For the second time, the Charlotte-Mecklenburg school district has failed to win the $1 million Broad Prize, but its strategies for turning around tough schools should get lots of notice--since this district has built one of the few working turnaround models that is not dependent upon those scarce outside providers. Results and replicability--how great is that?
Other incentive programs may look like the Charlotte-Mecklenberg effort, but there are key details in the design of this program created by Superintendent Peter Gorman that may explain why this one is working where others have failed. An analysis released by the Aspen Institute this April showed that these schools--traditionally the lowest performing in the district--posted impressive gains, on average 6 percent for reading, 10 percent in math, and 9 percent in science in a single year.
Gorman gives principals a 10 percent pay raise, three full years and significantly more autonomy if they can turn around a failing school. A great track record is a prerequisite to even be considered for one of these principalships--infusing the cache that works so well in attracting superstars. But it doesn't stop there. The principals get to hand-pick up to eight people to join the staff, including an assistant principal, a behavior modification technician, a facilitator and up to five new teachers.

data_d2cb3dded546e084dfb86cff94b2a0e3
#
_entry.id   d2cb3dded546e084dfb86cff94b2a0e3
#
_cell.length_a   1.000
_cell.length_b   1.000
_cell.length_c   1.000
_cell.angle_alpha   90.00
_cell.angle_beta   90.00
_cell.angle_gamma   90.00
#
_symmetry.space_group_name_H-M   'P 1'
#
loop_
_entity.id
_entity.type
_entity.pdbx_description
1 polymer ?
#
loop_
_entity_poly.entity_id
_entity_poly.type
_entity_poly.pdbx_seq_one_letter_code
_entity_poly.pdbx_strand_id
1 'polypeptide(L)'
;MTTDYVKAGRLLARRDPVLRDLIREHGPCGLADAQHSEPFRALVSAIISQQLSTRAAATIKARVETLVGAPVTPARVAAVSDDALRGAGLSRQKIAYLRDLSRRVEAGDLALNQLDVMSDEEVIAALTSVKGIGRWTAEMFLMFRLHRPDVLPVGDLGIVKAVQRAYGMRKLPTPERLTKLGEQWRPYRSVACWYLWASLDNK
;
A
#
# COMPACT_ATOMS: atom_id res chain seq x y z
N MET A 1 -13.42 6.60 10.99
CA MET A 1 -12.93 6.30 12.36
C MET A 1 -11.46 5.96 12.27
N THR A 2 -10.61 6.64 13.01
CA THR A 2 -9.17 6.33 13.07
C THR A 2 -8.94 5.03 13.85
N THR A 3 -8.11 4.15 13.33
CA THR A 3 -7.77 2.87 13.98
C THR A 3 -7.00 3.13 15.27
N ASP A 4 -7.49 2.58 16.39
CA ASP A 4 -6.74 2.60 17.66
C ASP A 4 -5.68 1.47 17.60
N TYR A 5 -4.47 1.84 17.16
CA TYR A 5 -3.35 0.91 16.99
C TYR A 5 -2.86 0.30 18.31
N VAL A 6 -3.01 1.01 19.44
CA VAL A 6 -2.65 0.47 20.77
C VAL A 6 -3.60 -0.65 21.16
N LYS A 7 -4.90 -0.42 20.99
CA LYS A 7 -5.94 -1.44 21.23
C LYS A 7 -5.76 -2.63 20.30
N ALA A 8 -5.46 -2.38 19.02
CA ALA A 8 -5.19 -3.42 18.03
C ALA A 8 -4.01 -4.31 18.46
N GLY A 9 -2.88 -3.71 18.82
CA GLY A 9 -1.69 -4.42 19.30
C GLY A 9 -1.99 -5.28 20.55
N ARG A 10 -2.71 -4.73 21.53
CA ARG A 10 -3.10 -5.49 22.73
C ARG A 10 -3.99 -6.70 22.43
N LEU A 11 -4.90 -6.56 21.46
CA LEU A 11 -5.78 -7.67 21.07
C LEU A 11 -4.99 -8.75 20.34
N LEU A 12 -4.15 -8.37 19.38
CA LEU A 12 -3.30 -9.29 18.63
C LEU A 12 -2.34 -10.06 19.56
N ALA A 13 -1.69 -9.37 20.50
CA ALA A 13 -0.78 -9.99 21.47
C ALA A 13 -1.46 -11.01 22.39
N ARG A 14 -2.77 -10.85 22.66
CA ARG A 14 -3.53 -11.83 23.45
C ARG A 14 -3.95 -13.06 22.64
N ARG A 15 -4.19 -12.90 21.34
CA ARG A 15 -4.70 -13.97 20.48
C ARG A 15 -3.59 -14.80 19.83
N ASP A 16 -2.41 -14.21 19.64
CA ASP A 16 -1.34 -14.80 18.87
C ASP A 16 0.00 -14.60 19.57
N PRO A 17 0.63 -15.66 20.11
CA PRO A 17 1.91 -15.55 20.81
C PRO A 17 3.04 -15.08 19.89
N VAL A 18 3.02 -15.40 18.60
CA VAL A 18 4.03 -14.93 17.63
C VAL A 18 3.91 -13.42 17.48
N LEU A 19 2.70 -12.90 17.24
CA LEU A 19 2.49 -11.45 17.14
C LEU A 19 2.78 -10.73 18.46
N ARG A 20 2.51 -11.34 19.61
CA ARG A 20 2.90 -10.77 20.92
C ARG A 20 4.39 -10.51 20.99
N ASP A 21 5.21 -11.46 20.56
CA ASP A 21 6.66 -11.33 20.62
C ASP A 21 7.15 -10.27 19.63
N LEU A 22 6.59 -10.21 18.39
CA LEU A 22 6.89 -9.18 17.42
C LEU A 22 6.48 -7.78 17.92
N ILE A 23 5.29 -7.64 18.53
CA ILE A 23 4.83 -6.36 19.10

One of the more interesting twists in Gorman's plan is that principals start these jobs in March--giving them enough time to evaluate the current teachers, decide which ones they want to keep and develop a reform plan. The teachers who don't stay are either reassigned or dismissed, at the district's discretion. The new teachers selected by the principal get a $20,000 signing bonus, paid out over three years.
The initiative's only costs are the bonuses for the principal's leadership team and selected teachers--about $175,000 per school over the three years, according to the Aspen report.
Gorman's strategy tackles two big challenges at once: making the most challenging schools appealing to the best principals and convincing affluent and successful school communities to part with top talent gracefully. The trick, says initiative principal Steve Hall, is highlighting the moral and ethical imperative in turning around failing schools. Once the mission is clear, parents and students come around. One of Hall's former students went as far as to tell him, "I'm proud of you."